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Dev Biol. 2011 Apr 1;352(1):164-76. doi: 10.1016/j.ydbio.2011.01.032. Epub 2011 Feb 3.

Evolutionary implications of morphogenesis and molecular patterning of the blind gut in the planarian Schmidtea polychroa.

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  • 1Universitat de Barcelona, Departament de Genètica, Avda. Diagonal 645, E-08028 Barcelona, Spain. chemamartin@ub.edu

Abstract

The formation of a through-gut was a key innovation in the evolution of metazoans. There is still controversy regarding the origin of the anus and how it may have been either gained or lost during evolution in different bilaterian taxa. Thus, the study of groups with a blind gut is of great importance for understanding the evolution of this organ system. Here, we describe the morphogenesis and molecular patterning of the blind gut in the sexual triclad Schmidtea polychroa. We identify and analyze the expression of goosecoid, commonly associated with the foregut, and the GATA, ParaHox and T-box genes, members of which commonly are associated with gut regionalization. We show that GATA456a is expressed in the blind gut of triclads, while GATA456b is localized in dorsal parenchymal cells. Goosecoid is expressed in the central nervous system, and the unique ParaHox gene identified, Xlox, is detected in association with the nervous system. We have not isolated any brachyury gene in the T-box complement of S. polychroa, which consists of one tbx1/10, three tbx2/3 and one tbx20. Furthermore, the absence of genes like brachyury and caudal is also present in other groups of Platyhelminthes. This study suggests that GATA456, in combination with foxA, is a gut-specific patterning mechanism conserved in the triclad S. polychroa, while the conserved gut-associated expression of foregut, midgut and hindgut markers is absent. Based on these data and the deviations in spiral cleavage found in more basal flatworms, we propose that the lack of an anus is an innovation of Platyhelminthes. This may be associated with loss of gut gene expression or even gene loss.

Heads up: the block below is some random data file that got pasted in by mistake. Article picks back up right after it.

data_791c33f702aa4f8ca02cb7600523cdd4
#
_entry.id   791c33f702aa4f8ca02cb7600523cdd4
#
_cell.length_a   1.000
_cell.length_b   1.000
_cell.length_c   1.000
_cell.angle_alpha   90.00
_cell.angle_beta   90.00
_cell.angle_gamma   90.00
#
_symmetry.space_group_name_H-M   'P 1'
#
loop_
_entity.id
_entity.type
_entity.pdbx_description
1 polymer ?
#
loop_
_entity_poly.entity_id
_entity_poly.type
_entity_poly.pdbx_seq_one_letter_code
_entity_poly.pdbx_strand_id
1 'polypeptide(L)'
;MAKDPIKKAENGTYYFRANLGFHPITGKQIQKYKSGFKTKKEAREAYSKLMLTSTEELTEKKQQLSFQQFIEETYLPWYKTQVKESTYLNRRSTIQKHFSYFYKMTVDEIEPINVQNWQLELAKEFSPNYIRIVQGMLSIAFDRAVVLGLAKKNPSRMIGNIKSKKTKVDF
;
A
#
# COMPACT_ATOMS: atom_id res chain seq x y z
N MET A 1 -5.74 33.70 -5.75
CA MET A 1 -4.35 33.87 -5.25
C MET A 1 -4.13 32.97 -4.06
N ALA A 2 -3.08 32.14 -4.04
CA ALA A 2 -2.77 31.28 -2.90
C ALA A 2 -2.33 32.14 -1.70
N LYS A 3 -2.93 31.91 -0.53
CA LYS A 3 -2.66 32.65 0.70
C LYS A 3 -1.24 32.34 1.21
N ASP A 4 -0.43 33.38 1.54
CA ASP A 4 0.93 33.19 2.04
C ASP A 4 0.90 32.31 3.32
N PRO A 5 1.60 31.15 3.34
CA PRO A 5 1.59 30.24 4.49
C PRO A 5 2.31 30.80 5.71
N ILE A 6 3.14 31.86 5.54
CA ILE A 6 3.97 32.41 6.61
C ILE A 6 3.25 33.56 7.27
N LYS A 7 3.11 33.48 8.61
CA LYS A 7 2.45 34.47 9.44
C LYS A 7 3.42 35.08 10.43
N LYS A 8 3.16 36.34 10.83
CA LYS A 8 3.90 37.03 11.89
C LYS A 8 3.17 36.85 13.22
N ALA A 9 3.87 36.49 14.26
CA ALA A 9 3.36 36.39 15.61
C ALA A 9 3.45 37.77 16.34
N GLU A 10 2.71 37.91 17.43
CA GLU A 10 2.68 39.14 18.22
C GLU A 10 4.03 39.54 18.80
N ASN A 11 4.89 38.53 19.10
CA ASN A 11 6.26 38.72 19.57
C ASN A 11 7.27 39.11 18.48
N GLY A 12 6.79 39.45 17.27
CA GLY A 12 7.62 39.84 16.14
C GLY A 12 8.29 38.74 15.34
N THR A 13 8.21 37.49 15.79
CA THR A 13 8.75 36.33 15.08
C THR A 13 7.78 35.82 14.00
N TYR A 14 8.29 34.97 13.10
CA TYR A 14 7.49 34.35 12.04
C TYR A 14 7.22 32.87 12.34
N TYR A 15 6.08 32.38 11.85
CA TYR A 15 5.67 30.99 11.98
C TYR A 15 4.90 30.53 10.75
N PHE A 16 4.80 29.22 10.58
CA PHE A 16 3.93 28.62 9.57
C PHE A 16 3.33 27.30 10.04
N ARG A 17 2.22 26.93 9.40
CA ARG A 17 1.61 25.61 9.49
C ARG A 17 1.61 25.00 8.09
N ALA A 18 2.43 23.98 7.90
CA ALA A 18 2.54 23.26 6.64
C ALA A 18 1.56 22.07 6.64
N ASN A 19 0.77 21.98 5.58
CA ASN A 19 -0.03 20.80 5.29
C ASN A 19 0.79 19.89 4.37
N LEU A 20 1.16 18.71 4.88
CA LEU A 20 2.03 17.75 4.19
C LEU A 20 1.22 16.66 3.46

PMID:
21295562
DOI:
10.1016/j.ydbio.2011.01.032
[PubMed - indexed for MEDLINE]
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